Hybrid Timber Floor System project receives Canadian grant funding

The Government of Canada has contributed over $550,000 to a study led by EllisDon and DIALOG.

The Government of Canada has contributed over $550,000 to the Hybrid Timber Floor System Project led by EllisDon and DIALOG. The project is funded through the Green Construction through Wood (GCWood) Program and the Investments in Forest Industry Transformation (IFIT).

EllisDon and DIALOG’s patent-pending Hybrid Timber Floor System is an innovative approach to the existing concept of hybridizing structural materials. The Hybrid Timber Floor System, a mixture of different materials such as concrete and steel combined with mass timber, offers a reduction in carbon and an increase in building design possibilities.

As a composite of post-tensioned concrete, CLT and a structurally engaged topping, it also allows mass timber–based floor systems to be used in nonresidential long-span construction that had previously been limited to traditional building materials.

Image courtesy of dialogdesign.ca.

According to EllisDon and DIALOG’s study, this Hybrid Timber Floor System means mass timber can be used to meet the clear spans often desired in the commercial and institutional sectors while delivering exposed finishes. This ability means greener construction options, meaningful use of local natural resources and benefits to the bioeconomy.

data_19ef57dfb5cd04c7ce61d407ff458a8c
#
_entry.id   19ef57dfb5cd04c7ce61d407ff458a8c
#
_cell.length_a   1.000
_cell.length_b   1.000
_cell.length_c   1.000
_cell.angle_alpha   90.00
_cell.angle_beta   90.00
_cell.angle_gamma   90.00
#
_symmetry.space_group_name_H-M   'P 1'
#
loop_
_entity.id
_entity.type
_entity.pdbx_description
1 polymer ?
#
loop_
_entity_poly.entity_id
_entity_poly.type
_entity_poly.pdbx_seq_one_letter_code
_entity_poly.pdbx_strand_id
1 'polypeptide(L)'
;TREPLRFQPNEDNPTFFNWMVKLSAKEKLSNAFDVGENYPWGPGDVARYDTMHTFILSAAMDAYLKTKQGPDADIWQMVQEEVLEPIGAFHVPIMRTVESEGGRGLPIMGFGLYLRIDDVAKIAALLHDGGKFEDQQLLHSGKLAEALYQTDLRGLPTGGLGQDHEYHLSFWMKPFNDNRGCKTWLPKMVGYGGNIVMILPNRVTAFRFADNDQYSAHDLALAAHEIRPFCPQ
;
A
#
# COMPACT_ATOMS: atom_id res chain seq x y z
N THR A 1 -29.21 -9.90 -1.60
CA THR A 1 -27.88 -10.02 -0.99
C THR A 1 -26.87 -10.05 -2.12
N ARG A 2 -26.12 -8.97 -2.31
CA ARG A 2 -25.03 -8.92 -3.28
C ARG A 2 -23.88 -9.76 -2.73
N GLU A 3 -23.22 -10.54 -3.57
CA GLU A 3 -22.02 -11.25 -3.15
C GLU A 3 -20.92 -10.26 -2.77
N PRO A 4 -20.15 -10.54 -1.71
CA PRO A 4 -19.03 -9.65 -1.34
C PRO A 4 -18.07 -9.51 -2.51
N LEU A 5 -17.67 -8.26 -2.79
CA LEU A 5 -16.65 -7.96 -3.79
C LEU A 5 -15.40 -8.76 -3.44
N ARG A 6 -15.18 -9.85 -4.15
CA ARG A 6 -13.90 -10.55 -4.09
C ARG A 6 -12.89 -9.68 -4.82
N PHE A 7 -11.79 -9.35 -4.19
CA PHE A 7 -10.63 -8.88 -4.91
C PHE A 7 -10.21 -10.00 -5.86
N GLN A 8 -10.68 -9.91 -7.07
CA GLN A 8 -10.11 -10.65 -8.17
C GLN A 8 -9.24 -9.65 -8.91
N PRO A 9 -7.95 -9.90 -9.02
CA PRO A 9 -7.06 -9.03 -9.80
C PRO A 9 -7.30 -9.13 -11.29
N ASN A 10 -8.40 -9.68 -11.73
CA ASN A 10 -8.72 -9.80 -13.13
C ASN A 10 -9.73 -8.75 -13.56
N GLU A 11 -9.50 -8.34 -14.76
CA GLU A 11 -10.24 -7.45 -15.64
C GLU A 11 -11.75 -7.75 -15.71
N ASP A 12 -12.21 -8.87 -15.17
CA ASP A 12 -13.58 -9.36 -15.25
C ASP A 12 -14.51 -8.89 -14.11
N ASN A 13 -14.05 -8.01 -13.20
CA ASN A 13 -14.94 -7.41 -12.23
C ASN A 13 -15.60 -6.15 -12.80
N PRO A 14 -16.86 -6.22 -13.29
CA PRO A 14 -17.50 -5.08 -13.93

The EllisDon and DIALOG study is currently underway at EllisDon’s modular fabrication facility, located in Stoney Creek, Ontario; the facility is an industrial building of over 27,000 square meters that is fully fit for prefabricated volumetric modules and panelized building components. The project will be completed later this year, with ongoing full-scale and long-term testing planned post-study.

Natural Resources Canada’s IFIT program facilitates the adoption of transformative technologies and products by bridging the gap between development and commercialization. IFIT-funded projects help diversify the forest product market through high-value bioproducts such as bioenergy, biomaterials, biochemicals and next-generation building products. The GCWood program supports innovative lowcarbon wood construction as part of Canada’s goal of reaching net zero by 2050. The program increases awareness of and capacity for innovative tall wood buildings, timber bridges and low-rise wood buildings.

“Replacing steel and concrete with wood — which has significantly less embodied carbon — means that tall buildings could be designed to be lower in embodied carbon. The Hybrid Timber Floor System (HTFS) provides greater spans that are ideal for open floorplates or mixed use. HTFS is a gamechanger over traditional hybrid wood construction. It allows for the possibility of using CLT in buildings of any type, height and size at a competitive cost,” Craig Applegath DIALOG Partner.

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